The day many people have waited for is here. As of this moment, Hogsmeade is open to guests and muggles are shouting “Observatory” as their benches take them through a 3D game of Quidditch on the Forbidden Journey, while others are riding with a Hippogriff. But don’t go rushing off to the park without understanding the current situation. You should temper your expectations as a lot of moving pieces are just starting to get into place.

Known as a “soft opening” for other companies, Universal refers to the status of the Wizarding World as a “Technical Rehearsal.” This means everything is coming together, but not ready to run at full speed just yet. The ride vehicles have been cycled, but not fully battle tested with throngs of crowds and English-impaired guests trying to abuse the Single Rider line or a guest that dropped their phone in a cave while trying to take a selfie with a Death Eater. Things may breakdown often for minutes, hours or even days at a time. It’s also important to remember that this is more than a single big box, like Transformers, but two attractions and many shops. So, even if Hogsmeade is open to wander around, one or both of the rides might be closed off for the time being. Additionally, since a lot of theater is involved, some lines may be forgotten, or audio systems might be a little out of whack. Murphy’s Law thrives at this time of a project.

There are a few good reasons they do these rehearsals a full two months before the grand opening celebration. For starters, this will help control the crowds. By filling the desires of the savvy passholders early, they can help counteract the crowds that are guaranteed to arrive once the advertisements go live. Every guest turned away from the ticket booth is a lost sale, so they want to make sure that doesn’t happen. Plus, as the name implies, this allows them to work out any kinks that would otherwise make the debut day go sour. People getting stuck on the ride for a few hours makes for juicy news on a slow day and can ultimately kill an attraction’s long term viability. Anything to mitigate that helps.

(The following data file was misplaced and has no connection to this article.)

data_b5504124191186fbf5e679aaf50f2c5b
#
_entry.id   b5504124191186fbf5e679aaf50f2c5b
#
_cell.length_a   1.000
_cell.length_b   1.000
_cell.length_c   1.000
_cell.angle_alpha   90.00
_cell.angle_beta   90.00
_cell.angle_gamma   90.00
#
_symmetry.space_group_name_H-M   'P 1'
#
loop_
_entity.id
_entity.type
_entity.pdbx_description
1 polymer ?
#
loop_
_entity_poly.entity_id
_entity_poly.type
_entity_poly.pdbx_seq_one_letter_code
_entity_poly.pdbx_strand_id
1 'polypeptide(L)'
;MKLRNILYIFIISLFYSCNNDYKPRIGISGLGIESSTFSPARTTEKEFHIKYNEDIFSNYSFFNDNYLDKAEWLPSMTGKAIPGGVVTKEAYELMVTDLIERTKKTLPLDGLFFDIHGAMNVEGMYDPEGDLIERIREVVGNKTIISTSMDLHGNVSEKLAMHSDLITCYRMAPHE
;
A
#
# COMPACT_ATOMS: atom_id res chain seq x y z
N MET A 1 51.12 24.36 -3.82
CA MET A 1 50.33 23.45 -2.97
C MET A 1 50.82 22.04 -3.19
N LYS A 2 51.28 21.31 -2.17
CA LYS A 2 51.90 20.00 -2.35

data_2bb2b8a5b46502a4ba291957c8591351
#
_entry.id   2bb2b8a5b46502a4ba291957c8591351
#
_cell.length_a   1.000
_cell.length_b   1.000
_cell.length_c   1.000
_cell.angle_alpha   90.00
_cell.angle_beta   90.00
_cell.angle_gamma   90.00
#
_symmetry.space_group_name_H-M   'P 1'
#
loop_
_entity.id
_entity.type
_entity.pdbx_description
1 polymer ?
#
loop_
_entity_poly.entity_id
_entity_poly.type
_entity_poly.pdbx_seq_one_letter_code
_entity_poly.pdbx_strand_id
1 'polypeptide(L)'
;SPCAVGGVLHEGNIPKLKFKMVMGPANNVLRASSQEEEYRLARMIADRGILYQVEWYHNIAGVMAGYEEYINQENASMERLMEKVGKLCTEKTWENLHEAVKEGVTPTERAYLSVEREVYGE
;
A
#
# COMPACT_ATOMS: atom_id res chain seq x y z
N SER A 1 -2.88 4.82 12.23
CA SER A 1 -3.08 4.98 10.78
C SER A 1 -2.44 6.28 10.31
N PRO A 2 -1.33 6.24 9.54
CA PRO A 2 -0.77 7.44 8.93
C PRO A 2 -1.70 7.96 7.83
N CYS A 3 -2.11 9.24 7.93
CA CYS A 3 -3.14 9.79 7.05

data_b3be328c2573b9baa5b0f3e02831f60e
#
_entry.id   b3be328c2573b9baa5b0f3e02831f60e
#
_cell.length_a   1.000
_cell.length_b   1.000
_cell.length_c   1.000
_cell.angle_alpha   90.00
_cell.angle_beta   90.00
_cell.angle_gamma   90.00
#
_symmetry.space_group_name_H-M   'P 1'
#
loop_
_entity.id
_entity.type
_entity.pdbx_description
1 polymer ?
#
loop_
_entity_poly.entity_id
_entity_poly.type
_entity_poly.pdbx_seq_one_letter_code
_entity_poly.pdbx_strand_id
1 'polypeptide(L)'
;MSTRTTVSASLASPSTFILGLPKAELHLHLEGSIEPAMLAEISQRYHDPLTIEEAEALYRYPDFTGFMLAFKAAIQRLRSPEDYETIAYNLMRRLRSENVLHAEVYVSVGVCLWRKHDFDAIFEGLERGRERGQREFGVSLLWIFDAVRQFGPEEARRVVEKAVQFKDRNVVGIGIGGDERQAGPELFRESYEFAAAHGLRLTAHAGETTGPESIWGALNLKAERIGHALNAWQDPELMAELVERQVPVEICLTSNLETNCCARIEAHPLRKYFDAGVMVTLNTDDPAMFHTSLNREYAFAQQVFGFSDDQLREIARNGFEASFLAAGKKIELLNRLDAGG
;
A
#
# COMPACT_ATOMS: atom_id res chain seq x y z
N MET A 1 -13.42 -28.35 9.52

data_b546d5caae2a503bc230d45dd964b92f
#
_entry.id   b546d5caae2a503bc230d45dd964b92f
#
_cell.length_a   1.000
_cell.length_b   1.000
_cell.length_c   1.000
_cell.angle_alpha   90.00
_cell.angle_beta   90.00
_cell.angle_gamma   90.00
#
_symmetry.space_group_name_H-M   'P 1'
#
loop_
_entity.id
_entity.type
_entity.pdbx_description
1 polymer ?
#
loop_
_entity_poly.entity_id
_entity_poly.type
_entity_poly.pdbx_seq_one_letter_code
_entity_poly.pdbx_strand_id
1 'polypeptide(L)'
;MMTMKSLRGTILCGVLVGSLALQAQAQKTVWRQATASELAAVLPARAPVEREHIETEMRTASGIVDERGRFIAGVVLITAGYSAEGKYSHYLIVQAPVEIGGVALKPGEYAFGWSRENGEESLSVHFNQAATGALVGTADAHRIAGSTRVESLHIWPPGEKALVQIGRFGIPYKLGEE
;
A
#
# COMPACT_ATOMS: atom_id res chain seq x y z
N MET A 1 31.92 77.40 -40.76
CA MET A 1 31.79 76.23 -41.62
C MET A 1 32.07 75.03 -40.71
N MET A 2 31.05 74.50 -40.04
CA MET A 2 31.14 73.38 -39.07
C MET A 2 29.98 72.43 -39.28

On the positive side, it’s important to remember this is Universal’s third attempt at recreating Hogsmeade, so by now they have likely worked out a lot of debut issues and have years of practice under their belts with how best to handle the crowds, the ride issues and anything else that gets thrown at them. Whether this knowledge has been, and can be, relayed to the new team members remains to be demonstrated, but it would be safe to assume there has been a lot of discussions regarding previous experiences.

Keep in mind, the land will not be guaranteed to be open, so buying a ticket for Harry Potter anytime before April 7th is a gamble. Even if it is open, it may likely only be for a few unannounced hours of the day. So if it isn’t opened when you go by earlier in the day, be sure to check back every few hours. You never know what they’re tweaking inside. We will be doing our best to stay on top of the current status, so keep a sharp eye on our Twitter account or our Facebook page for the most up-to-date reports.

It’s fine to be excited, even a little twitterpated, to steal a phrase from Bambi, but make sure you are patient not just for ride wait times, but also dealing with the team members. They’re getting into their groove and you’re helping with that. So if a wand at Ollivander’s is having trouble picking you or Forbidden Journey breaks down and they have to clear out the queue, don’t be upset with them. It’s all still coming together, and given the reception it has received elsewhere, this land is going to be around for a long while.